Oral habits in children are a major concern for the dentists and parents. A baby’s mouth acts as a primary device for exploring the environment and his or her lips and tongues are stimulated by instinctive sucking. By random movements, babies discover their hands and toes and use these to continue the stimulation of their mouth and related structures. Normal habits grow out of these in the early developmental stages. However, some babies do not. They continued to retain these habits until they are toddlers and it created further dental problems.
1. Thumb or Finger Sucking
It is the placement of thumb or one or more fingers in various depths into the mouth. Baby’s sucking reflex will starts at 29 weeks in Intra Uterine life and should disappear by 3 ½ years old. It develops because of incorrect feeding practices between breast feeding and bottle feeding, deprived of attention from parents, learned behavior, peer pressure, social adjustment and stress.
What do you notice?
The particular finger or thumb will appear clean, reddened, chapped and with a short fingernail (or known as dishpan thumb). For chronic suckers, you will notice deformation of the finger with fibrous and roughened callus formation. Their upper lips will be underdeveloped and with a hyperactive lower lip.
Parents can start off with chemical approach such as applying bitter or sour chemical (for example; castor oil, femite) over the finger so that your child is forced to abandon the habit following the unpleasant reaction. Parents can also use a sheet of bandage to wrap around the particular finger or thumb which will act like a thumb post for about 6 weeks. Commercial thermoplastic thumb posts are available at pharmacy or any nearby clinics.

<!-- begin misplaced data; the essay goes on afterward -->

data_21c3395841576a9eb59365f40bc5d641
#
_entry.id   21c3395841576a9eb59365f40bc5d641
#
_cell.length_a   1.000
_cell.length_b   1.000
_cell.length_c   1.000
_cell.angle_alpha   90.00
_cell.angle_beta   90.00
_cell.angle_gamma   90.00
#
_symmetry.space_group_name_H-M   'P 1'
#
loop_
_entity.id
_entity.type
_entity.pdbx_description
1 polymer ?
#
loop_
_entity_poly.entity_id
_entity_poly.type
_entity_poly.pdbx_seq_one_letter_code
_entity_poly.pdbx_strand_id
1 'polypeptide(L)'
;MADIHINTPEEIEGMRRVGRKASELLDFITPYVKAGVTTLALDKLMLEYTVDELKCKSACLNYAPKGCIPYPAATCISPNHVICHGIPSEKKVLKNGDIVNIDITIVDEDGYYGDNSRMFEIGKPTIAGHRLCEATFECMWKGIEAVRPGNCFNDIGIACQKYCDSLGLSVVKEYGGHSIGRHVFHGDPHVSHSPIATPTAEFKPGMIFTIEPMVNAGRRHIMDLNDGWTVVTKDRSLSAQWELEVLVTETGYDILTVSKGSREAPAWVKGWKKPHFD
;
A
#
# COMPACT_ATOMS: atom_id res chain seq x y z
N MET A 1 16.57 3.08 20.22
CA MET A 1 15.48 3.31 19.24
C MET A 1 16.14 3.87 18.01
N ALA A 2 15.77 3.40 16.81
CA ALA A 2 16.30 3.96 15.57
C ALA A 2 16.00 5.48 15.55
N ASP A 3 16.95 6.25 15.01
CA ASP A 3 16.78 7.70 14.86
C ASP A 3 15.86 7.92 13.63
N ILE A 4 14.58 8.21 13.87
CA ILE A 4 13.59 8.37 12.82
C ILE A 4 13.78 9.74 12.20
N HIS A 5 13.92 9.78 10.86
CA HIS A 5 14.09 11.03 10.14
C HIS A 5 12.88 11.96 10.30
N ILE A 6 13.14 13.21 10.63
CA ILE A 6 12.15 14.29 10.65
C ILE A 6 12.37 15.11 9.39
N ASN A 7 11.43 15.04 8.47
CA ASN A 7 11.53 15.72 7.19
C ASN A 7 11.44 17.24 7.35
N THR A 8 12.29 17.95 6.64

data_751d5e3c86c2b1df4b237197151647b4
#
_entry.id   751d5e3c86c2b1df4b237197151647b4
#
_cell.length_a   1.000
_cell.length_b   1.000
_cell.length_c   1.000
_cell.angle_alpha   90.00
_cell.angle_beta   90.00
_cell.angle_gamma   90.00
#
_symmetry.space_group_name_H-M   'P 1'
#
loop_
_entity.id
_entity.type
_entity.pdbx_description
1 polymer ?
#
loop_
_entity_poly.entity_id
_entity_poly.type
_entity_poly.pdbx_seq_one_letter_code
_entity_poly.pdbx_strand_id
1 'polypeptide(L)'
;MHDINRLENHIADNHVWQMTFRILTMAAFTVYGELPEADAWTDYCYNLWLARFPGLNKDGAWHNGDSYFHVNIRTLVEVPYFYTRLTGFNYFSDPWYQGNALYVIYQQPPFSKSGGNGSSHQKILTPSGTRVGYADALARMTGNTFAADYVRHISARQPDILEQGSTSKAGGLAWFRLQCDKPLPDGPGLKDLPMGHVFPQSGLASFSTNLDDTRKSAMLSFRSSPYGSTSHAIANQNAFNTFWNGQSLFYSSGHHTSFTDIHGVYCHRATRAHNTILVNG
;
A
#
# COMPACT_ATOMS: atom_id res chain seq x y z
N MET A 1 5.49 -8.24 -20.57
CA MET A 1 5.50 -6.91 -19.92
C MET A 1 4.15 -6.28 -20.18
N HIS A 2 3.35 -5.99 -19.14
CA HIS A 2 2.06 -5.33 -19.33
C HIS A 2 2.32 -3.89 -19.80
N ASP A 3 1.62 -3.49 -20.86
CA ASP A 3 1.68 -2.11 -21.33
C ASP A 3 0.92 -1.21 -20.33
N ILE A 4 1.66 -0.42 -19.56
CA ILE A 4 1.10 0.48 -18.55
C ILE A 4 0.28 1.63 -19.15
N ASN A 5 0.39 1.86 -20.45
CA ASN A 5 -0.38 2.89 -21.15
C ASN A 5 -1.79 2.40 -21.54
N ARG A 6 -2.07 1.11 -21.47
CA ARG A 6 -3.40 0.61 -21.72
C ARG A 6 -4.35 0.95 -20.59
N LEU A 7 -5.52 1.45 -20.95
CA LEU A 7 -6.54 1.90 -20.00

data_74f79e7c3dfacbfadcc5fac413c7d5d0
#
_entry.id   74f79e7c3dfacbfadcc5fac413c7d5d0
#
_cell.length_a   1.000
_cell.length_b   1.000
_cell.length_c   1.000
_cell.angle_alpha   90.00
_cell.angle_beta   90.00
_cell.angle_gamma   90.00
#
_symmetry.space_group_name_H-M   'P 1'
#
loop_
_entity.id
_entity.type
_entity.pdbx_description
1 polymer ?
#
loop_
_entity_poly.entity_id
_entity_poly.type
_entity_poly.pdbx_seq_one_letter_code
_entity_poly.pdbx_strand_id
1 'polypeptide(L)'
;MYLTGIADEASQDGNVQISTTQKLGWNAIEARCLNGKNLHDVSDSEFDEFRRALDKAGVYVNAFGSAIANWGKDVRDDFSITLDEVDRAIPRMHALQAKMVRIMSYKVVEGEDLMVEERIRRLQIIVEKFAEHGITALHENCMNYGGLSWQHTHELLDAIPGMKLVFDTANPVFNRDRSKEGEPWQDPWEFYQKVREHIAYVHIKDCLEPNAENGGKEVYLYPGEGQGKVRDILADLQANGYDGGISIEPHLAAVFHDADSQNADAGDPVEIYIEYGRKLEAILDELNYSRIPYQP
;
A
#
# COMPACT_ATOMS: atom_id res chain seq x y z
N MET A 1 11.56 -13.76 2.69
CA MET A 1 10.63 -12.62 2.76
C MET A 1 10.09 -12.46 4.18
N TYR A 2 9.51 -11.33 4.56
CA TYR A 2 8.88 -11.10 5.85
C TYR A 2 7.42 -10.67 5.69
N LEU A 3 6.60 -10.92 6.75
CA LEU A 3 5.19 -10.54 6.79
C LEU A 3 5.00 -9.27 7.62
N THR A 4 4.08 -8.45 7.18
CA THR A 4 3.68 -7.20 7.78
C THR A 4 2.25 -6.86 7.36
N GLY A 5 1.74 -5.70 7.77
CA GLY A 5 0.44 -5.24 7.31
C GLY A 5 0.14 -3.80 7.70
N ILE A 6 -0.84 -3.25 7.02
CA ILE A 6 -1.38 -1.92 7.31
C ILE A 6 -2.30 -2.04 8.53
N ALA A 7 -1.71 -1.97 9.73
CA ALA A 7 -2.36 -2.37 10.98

If your child still insists on the habit, you should bring him or her to a dental clinic where the dentist will prescribe removable appliances such as palatal crib, oral screen and quad helix to be placed in the mouth as a reminder therapy.
2. Tongue Thrusting
What do you notice?
Children will tend to separate their lips most of the time. Speech disorders are more likely to occur in these children for example; lisping and problem in articulation of s, n, m, t, d, l, th, z and v.
For a child between 6 to 12 years old, dentists will usually prescribe a Pre-orthodontic Trainer which aids in the correct positioning of tongue with the help of tongue tags.
Removable appliances such as oral screen, tongue crib are also available as a reminder therapy. Another appliance is the Blue Grass Appliance. It is given to children during mixed or permanent teething stage for 3 to 6 months; whereby the child is instructed to turn on the rollers on the appliance to break the habit.
3. Mouth Breathing
It is a habitual respiration through the mouth instead of the nose. The main causes are chronic respiratory obstruction (allergies or chronic nasal infection), common cold, nasal polyp, deviated nasal septum, enlarged turbinates, adenoids or tonsils, and short upper lip.
What do you notice?
Children will have a typical feature of adenoid facies’ appearance that is; long narrow face, narrow nose and nasal passages, flaccid lips, short upper lip and high palatal vault. Gums are red, swollen and with heavy plaque deposition due to the constant mouth opening.
Firstly, refer your child to an ENT Specialist to identify and eliminate any causes of nasal obstruction. Later, the dentist can gradually intercept the habit by using an oral screen. Parents are also encouraged to teach their children on physical lip exercise or deep inhalation exercise. It can be done by using a button of 1 ½ diameter and a thread is passed through the button hole. Ask your child to place the button behind the lip and pull the thread, while restricting it from being pulled out by using lip pressure. This is to increase your child’s lip muscular activity.